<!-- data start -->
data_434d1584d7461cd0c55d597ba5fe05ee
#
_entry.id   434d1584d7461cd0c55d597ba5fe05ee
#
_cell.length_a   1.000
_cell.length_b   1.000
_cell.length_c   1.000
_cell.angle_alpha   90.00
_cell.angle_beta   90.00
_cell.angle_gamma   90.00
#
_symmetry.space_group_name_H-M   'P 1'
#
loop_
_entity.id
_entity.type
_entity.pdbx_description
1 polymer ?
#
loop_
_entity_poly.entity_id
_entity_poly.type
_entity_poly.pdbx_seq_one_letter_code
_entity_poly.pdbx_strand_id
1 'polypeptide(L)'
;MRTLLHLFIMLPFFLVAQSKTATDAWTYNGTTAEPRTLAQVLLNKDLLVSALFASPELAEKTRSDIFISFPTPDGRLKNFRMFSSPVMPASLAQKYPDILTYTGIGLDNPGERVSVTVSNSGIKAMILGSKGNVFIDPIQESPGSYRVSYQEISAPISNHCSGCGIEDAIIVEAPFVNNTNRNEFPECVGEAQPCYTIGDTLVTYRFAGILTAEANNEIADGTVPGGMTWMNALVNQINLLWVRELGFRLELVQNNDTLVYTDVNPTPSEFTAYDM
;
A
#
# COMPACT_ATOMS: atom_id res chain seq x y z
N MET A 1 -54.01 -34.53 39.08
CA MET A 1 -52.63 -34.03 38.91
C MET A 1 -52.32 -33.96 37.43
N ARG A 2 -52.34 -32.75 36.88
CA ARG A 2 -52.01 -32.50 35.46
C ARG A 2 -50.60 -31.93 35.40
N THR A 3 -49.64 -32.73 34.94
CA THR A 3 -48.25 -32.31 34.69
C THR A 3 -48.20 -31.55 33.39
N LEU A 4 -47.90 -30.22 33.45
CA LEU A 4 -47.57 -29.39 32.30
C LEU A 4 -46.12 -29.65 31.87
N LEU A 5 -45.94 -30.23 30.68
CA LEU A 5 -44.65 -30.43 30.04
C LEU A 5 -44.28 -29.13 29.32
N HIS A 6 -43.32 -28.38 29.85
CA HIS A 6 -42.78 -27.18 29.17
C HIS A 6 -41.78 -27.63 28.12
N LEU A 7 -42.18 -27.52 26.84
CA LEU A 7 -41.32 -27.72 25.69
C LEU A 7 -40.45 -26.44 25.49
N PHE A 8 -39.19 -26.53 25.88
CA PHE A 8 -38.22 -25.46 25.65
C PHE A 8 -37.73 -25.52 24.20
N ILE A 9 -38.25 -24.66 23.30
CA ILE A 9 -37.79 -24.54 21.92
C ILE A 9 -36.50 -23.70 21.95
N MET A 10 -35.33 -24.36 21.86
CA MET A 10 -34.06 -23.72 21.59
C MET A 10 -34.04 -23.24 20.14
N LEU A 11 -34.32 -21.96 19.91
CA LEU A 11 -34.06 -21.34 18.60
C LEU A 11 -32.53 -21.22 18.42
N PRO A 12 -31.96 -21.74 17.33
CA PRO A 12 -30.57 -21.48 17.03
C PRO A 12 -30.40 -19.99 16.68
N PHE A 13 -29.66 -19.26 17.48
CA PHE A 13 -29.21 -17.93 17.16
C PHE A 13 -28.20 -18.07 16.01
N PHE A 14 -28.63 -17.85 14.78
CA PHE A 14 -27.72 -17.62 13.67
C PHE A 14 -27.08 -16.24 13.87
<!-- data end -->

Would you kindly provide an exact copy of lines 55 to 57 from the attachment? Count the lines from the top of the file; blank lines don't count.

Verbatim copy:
N ILE A 9 -38.25 -24.66 23.30
CA ILE A 9 -37.79 -24.54 21.92
C ILE A 9 -36.50 -23.70 21.95